is an online literary journal for computational poetry and
literary art, in general published twice yearly by
Each issue is edited by a collective. Editing and production is done
in coordination with The Trope Tank at MIT, a laboratory directed by Bad
Quarto proprietor and publisher Nick Montfort. Taper is not
officially assocated with MIT or hosted on an MIT server, however.
In this issue, the core part of each poem — the HTML on the page after
the header — is limited to a tiny 2KB, 2048 ASCII characters. The work in
this third issue is written in HTML5, using ES6. It has been tested across
platforms on current-generation browsers, but the pieces included here
will not all work on legacy browsers such as Internet Explorer. Recent
versions of Chrome or Firefox are strongly recommended.
Submissions for Issue #5
All are welcome to submit for possible publication in future issues, but please see the information about our reading periods and the specific calls for each issue. Read previous issues of Taper to understand the unusual sorts of projects we invite.
The call for work for each N+1th issue is issued when the Nth issue is released.
Taper #5: Pent Up invites submissions in response to the following themes: Amidst global “social distancing,” we seek submissions that reflect upon or chafe against our confines — or that make it easier to pass the time, reach out to others, or thrive while limited to only “virtual” society. We also invite works that take this opportunity to say what they’ve never felt free to say, that emerge from hibernation and chrysalides, that are combustible or spring-loaded, that teem with artificial life. Alternatively, and in the minimalistic spirit of Taper, works could embrace compression, austerity, and secrecy. In the phrase Pent Up, we also hear the (false) etymology of the number five (pentagons, pentameters), and so this fifth issue encourages pieces that reflect on this number’s significances and shapes.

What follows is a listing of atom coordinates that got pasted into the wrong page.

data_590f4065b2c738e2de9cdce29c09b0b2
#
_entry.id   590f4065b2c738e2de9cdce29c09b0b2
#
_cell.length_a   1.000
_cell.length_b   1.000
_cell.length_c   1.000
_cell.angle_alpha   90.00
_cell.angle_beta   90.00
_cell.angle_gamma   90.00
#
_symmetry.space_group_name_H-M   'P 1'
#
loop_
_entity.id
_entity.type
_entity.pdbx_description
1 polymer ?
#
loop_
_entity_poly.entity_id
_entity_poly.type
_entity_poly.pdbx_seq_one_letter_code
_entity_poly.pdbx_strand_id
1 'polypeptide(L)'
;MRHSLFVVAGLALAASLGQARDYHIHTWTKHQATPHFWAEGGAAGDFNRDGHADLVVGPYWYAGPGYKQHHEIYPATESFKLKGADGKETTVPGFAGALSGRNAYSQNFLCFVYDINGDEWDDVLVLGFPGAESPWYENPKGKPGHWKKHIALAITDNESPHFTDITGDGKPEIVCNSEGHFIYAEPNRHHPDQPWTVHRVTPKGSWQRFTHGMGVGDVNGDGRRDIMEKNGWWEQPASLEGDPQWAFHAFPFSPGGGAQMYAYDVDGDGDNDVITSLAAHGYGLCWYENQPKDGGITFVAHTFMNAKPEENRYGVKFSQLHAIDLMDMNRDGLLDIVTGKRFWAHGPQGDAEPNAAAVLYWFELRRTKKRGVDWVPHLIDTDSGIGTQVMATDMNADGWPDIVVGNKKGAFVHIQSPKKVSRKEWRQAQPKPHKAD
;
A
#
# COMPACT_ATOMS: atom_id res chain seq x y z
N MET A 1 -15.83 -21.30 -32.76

- Download our template in a zipfile so that you can edit it. After you have it and have unzipped it, edit only two parts of the file: The long comment at the top, which will hold your title, your name, and a creative statement from you, and the very end of the file, where your tiny computational poem is to be placed.
- All of your code (in the form of ES6, CSS, and HTML) must must fit within 2KB (2048 bytes) and be placed between the template’s closing header tag (</header>) and the closing body tag (</body>). The whole page must be valid HTML5 when you finish.
- Submissions should not use any external libraries or APIs, nor link to any external resources, including fonts. This is so that pages will be self-contained following Taper’s vision. It also has the practical purpose of allowing all of Taper work without a network connection, for instance on a stand-alone computer in a gallery.
- Please refer to this About page for license terms under which all poems have been and will be released; by submitting to Taper #5, you agree that, if we accept your work, we may release it, copyright by you, under this same short all-permissive license. Since you are submitting the work to us in the provided template, licensing your work in this way will be part of your submission.
Submissions will be accepted beginning as soon as Taper #4 is published through July 31, 2020. (Anywhere on Earth, or time zone UTC-12:00.) Taper #5 will be published in Fall 2020.
Editorial Collective for #5
The collective for Taper #5 consists of Angela Chang, Kyle Booten,
Judy Heflin, Leonardo Flores, and Milton Läufer.
We invite submissions at email@example.com. Simply attach your work in one zip file containing your HTML pages (up to five per author will be considered).
This page and the main page of Taper #4
are offered under the Creative Commons Attribution-NoDerivatives 4.0 International
license so you can copy and share these two pages, and the whole issue,
without modifications. (These pages are mainly informational; we do not
want you to edit the author's biographies, modify the open call for Taper
, or change the way our authors and editors spell their names, for
instance.) Each poem
is offered individually under a
all-permissive free software license
that appears in a comment at the
top of each poem's source code. That means you can use any or all of the
poems however you like. You are free to study, modify, and share these
poems, use them as the basis for projects of your own, and share your
modified versions, among other things.